The Monroe 950 is a 4-function, single memory, fixed decimal machine.
It was designed and produced in Japan by Canon using small-scale integration ICs and metal wire delay-line memory. It is an improved version of the Canon 141 and date codes suggest that this machine was built in 1970.
It is well designed logically, with no major vices. The memory with accumulation mode, the flexible round-off settings and the digit grouping lamps mark it as quite an advanced second-generation machine.
The 950 has power on reset. It is fixed decimal with the number of places set on a thumbwheel. A three-position switch sets round-up/truncate/round-down to be used when decimal digits are trimmed to comply with the decimal place setting. An unusual set of neon lamps above the display separates the whole number part into groups of three digits, for easier reading.
The entry register can be separately cleared with the "CI" key and the unusual "right arrow" key allows digits to be erased one by one from the entry register.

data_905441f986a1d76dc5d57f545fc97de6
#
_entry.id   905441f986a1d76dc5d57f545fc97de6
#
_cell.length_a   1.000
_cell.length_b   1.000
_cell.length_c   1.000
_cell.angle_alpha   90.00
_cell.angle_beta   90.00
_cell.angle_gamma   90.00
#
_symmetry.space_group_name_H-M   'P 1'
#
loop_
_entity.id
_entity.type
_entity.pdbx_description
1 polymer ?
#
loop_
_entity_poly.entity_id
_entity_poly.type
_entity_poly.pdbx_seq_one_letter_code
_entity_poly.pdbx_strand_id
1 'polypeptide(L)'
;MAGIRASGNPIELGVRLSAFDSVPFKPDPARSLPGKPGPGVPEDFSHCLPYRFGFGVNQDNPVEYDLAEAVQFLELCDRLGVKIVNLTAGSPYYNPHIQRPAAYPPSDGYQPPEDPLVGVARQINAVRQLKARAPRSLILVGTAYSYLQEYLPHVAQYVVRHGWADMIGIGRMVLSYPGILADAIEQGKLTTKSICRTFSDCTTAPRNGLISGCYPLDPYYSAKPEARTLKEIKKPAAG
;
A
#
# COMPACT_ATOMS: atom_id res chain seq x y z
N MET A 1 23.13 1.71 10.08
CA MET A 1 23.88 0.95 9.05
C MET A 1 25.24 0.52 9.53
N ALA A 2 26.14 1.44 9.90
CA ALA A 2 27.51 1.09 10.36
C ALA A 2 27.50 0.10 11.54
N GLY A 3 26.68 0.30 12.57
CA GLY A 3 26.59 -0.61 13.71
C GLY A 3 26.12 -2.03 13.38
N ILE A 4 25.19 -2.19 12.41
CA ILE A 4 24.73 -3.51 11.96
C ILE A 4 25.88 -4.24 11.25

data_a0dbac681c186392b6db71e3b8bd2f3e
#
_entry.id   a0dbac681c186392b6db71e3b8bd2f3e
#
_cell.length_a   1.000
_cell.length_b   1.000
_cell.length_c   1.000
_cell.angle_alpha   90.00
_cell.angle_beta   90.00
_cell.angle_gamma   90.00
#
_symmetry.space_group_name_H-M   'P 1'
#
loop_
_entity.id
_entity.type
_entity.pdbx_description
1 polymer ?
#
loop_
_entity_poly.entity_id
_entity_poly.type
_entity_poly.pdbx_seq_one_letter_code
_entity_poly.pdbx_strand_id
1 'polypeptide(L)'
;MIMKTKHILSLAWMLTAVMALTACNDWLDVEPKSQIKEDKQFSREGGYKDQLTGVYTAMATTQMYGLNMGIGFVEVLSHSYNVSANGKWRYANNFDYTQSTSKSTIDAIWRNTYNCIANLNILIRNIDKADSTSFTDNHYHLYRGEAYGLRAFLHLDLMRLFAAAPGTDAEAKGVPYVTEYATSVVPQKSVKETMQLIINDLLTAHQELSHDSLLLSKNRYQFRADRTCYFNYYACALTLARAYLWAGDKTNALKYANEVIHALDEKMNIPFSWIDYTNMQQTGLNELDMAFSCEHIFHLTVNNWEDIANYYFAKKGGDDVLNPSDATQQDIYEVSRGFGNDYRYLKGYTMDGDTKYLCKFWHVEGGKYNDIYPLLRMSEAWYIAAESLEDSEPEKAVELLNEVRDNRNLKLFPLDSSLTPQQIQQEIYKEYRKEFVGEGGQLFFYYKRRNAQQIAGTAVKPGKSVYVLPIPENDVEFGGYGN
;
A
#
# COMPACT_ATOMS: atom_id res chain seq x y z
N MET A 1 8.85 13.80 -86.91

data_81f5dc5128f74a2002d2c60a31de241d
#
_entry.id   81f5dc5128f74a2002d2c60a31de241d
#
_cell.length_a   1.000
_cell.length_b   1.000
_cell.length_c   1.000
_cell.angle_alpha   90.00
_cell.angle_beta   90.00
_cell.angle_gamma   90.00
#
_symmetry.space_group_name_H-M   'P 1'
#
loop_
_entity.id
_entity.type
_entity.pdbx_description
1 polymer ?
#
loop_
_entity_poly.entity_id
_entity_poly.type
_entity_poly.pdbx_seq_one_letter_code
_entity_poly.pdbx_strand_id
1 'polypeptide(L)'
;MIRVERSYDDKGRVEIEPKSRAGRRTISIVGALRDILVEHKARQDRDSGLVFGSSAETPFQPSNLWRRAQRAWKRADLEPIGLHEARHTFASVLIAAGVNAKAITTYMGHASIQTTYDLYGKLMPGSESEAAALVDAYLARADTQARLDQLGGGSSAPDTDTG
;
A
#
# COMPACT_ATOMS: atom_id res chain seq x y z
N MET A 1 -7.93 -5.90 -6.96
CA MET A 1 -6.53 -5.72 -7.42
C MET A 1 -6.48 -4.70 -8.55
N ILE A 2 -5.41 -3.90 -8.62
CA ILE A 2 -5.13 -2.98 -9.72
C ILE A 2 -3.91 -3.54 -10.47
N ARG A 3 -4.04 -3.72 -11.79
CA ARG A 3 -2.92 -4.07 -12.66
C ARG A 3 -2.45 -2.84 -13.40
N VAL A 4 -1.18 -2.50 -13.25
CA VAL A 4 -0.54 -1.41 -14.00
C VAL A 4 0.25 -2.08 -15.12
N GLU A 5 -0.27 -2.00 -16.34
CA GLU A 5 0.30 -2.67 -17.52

The 950 uses arithmetic entry logic, combined with adding machine style "plus equals" and "minus equals" keys.
Negative values are displayed conventionally with the "-" lamp illuminated. Negative values are entered as above, with the minus-equals key. There is no sign change key, to change the sign of an operand it must be explicitly multiplied by -1. Negative numbers are handled with correct arithmetic rules but the "minus zero" quirk exists as described below.
The "right-arrow" key deletes entered values, digit by digit while the CI key clears the entire input value. The RV key reverses the operand registers.
The single memory can be added to or subrtacted from with the white or red M keys. RM recalls and preserves the memory while CM clears it. The AM key is press-on and press-off. When on it causes addition of each calculation result to the memory, this is very handy for grand totals, sums of squares etc.
Overflow detection is robust and the machine will lock with an Overflow indicator if digits are lost from the left end. If the decimal selection is changed before the equals key is pressed then the result will use the new setting and this can allow overflow to be avoided.
The "Minus Zero" quirk has no effect on results but allows either a positive or a negative zero to be displayed, for example:
Division by zero is not trapped and results in an endless loop that requires the C key to break out.
Division cannot be performed if the left-most digit is not zero but this is trapped and Overflow is signalled, again requiring the C key to reset.